The real ANZAC day heroes

We will remember them.

They were true sons of New Zealand. They were men who acted with unsurpassed courage and determination in the face of war. They thought deeply and weighed the morality of their actions carefully. They stood up for their beliefs and were prepared to take the consequences. They were men who stood steadfast against the prevailing mood of the day. They were true New Zealand heroes.

These were young men who took the tough road of pacifism when the path to war was easy. They refused to wear military uniforms or join the killing of their fellow human beings.   They were our conscientious objectors.

Of those who registered as conscientious objectors at the time of the First World War, 60 were exempted from fighting and 273 were sent to prison. 14 more were imprisoned on a troopship and taken to the front line of the war in Europe where several were given “No1 field punishment”, which involved being tied to a stake in the open while the war was fought around them. Still their resolve never wavered.

According to New Zealand Prime Minister Massey “the state comes first” (before conscience) and that “if they won’t do their duty they must be driven”.

Beside these brave kiwis were others who opposed conscription and the First World War for a variety of reasons.

Peter Scott Ramsey, President of the Christchurch Anti-Conscription League was given 11 months jail with hard labour when he addressed a public gathering with these words –

“To hell with the consequences. I have the courage of my convictions. I have been a member of the peace movement since I was 14 and a half, and I am not going to give up the principles for which I have fought for so many years for the class to which I do not belong”.

In an illuminating observation on the background to the war a trade union conference in 1916 called for the conscription of wealth before the conscription of men, sought trade union pay rates for soldiers and a better deal for their dependents at home. The war was seen as having been generated by wealthy interests on both sides of the conflict which ordered young men to fight to the death.

Tuhoe leader Rua Kenana was the most celebrated Maori objector. He was arrested at his Tuhoe settlement at Maungapohatu and charged with sedition for arguing that Maori should not fight for a Pakeha King and Country when Maori ancestral lands had been taken by a Pakeha government 50 years before in the confiscations in Taranaki, Waikato and Bay of Plenty which followed the New Zealand wars.

Waikato Maori were particularly resistant to conscription. In traditional fashion they performed whakapohane (baring of the buttocks) to insult the government envoy Maui Pomare who came to plead with them to join the war. 44 Maori were arrested but refused to wear the military uniforms they were given. Six were court-martialled and sentenced to 2 years hard labour at Mt Eden jail.

Of 552 Maori called up in conscription ballots, only 74 joined.

On Anzac Day of all days we should salute the actions and honour the memories of these great New Zealanders.

But instead we will have plenty of the clichés of war – “death with honour”, “supreme sacrifice”, “gave their lives for the freedom we enjoy”, “served their country”, “sacrificed their lives” etc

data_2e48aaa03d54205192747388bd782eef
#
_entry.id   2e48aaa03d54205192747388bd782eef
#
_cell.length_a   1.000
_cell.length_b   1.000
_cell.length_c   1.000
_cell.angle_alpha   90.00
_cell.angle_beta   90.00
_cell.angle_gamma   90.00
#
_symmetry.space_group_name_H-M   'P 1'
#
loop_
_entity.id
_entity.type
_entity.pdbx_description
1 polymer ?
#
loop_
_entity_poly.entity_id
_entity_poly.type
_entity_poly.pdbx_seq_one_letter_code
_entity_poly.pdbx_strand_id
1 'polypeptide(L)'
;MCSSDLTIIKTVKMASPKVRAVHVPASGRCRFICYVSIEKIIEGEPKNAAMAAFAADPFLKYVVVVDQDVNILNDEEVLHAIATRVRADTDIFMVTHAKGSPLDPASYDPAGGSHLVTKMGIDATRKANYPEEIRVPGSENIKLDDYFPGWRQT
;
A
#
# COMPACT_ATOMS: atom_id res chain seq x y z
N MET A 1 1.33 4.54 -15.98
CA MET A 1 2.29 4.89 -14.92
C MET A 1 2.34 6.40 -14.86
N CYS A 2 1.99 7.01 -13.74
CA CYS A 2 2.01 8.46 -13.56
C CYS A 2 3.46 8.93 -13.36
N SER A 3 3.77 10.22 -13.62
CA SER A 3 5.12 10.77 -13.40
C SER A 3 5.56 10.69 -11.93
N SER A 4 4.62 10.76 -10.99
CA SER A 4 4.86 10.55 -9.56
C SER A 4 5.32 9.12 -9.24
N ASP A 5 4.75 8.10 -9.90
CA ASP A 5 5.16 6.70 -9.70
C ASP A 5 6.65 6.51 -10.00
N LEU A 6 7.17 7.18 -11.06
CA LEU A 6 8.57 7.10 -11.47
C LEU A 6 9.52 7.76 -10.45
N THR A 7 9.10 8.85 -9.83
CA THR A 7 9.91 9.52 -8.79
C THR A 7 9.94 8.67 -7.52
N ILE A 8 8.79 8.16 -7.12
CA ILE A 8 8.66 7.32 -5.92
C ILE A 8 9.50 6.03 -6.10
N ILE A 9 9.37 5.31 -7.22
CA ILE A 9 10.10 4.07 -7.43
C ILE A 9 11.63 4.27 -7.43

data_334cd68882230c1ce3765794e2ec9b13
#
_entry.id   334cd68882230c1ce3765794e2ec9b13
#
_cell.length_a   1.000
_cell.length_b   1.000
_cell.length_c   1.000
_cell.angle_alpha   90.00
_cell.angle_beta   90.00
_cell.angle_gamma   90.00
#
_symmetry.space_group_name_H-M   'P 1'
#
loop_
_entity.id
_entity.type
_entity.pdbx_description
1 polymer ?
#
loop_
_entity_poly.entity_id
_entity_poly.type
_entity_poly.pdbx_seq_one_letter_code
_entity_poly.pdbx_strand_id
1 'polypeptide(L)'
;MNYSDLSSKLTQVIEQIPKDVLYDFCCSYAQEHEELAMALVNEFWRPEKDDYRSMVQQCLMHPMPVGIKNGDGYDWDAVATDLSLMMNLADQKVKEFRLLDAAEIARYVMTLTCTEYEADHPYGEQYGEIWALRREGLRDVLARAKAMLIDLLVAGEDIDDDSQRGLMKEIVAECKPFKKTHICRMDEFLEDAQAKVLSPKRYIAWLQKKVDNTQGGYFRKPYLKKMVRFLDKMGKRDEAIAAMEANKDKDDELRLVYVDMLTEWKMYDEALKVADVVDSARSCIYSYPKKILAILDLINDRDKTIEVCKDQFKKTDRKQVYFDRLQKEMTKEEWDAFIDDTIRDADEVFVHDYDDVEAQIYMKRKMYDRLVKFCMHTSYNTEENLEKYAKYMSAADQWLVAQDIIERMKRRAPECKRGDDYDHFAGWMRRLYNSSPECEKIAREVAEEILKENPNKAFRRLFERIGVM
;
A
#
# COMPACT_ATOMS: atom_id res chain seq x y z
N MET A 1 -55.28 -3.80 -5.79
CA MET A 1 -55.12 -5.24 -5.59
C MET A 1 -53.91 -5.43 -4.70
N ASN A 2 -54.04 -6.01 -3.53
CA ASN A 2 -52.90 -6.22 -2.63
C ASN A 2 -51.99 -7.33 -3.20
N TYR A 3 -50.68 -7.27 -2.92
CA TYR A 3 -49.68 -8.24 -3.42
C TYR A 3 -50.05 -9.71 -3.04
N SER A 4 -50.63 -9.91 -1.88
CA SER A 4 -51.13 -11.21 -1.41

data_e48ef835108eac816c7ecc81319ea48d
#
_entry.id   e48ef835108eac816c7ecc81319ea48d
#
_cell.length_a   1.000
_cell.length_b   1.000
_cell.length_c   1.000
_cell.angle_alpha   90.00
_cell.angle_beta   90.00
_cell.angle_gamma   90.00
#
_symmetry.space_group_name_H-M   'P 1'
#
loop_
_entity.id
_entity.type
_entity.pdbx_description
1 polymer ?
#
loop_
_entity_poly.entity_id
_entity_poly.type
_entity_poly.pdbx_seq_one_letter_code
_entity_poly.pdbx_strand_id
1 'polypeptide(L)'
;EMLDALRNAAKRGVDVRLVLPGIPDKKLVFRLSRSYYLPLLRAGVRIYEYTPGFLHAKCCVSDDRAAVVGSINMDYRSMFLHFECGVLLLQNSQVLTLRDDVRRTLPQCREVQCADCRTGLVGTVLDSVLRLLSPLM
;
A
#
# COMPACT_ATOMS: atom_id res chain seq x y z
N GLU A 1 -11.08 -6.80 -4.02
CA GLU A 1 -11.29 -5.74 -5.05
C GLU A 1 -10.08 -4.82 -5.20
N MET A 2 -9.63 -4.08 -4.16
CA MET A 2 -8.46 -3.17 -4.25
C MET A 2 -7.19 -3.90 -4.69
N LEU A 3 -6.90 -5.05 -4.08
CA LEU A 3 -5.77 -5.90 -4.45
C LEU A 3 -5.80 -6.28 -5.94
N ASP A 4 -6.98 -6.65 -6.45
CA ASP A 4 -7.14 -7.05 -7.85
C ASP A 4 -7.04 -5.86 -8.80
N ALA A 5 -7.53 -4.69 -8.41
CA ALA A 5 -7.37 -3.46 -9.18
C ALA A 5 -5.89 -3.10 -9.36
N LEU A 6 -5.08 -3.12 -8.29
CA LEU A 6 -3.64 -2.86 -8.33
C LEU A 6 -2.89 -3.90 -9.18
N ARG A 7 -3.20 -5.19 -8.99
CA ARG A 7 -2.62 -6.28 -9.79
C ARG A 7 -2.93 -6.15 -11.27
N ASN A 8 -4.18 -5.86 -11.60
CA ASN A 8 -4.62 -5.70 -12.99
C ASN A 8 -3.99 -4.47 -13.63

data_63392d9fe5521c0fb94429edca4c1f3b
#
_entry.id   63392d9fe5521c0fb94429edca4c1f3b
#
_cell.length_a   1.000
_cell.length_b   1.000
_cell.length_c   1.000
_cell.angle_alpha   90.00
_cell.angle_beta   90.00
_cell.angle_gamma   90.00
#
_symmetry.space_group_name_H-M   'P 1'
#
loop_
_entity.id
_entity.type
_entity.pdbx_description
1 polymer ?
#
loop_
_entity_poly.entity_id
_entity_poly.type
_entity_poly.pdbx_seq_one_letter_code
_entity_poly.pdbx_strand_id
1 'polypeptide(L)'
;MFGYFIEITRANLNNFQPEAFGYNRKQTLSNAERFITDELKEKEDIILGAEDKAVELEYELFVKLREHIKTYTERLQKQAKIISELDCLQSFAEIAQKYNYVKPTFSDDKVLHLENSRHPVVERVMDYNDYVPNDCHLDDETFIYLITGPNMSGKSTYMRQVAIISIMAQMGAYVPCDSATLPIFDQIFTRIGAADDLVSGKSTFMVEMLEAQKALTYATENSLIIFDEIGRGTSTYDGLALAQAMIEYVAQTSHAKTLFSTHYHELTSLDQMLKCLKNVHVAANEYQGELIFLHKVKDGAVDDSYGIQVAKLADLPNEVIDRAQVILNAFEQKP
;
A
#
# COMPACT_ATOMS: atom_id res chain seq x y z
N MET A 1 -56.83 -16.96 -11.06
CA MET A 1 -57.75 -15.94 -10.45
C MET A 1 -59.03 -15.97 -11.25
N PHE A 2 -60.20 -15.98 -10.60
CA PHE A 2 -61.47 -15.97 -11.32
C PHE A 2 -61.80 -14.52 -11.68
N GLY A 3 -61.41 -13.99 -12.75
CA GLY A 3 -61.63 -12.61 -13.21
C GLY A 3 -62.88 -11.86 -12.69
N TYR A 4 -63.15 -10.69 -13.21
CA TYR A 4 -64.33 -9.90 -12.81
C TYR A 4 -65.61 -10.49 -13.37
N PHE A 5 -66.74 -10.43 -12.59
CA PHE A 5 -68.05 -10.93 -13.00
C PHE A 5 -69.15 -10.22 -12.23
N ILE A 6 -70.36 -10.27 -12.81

It’s easy to see why. 

No less than 10% of New Zealand’s total population went overseas to fight in the First World War. We were the absolutely farthest country from the conflict and yet sent more troops per head to war than any other country. More than half of these men became casualties with 18,116 being killed. 

Two of my great uncles died in the fighting and most New Zealand families had similar experiences.

This is why Anzac day resonates so strongly through New Zealand communities. Every town – large and small has a memorial of some kind to honour those who were killed from their area. “Lost their lives” is how we quaintly describe it.

Most of our young men who went to war were caught up in the patriotic fever of the times. This was to be the “war to end all wars” and our boys would be “home by Christmas”. It was to be a “boy’s own adventure” – a chance for excitement and overseas travel. The war was to be short and victorious. How wrong they were.

I will remember my great uncles on Anzac Day. But I will remember first those who opposed the war and tried to stop the killing. They took the hardest road in the face of bitter hostility, personal suffering and social isolation.

These are our true Anzac Day heroes. We will remember them.

Look after workers who look after our parents

At one time New Zealand took pride in its many international firsts in looking after the most vulnerable in our community.

This pride traces back to the 1891 Liberal government led by John Balance which gained power following the 1880’s depression.

One of the firsts from that era was the introduction of a means tested old age pension in 1898. It was 6s 11p per week or ₤18 per year for men over 65 and women over 60 who didn’t earn more than ₤1 per week. In 1905 it was increased to 10/- per week and in 1911 extended to widows with children.

The next improvements came in 1935 with the election of the first Labour government – also after years of depression. Care for the vulnerable was consolidated and strengthened with no government, National or Labour, for 50 years daring to interfere. It was part of what made us kiwis.

The pride we felt was the same sort that went with Hillary on Everest or Snell at the Olympics. It became part of our cultural wallpaper. We were a small country doing big things and somewhere deep in our collective soul was a gut feeling of support for the underdog – to make sure everyone got a “fair go”.

This was all ripped apart with the election of the baby-boomer generation to political power in 1984 via the Lange-led Labour government and the scene was set for private sector takeover of aged care.

In 2006, for our elderly citizens who need rest home care, the 6/11 per week of 1898 has become $650 per week in a government subsidy.

Traditionally it was church groups and non-profit community trusts who provided high quality care for our elderly.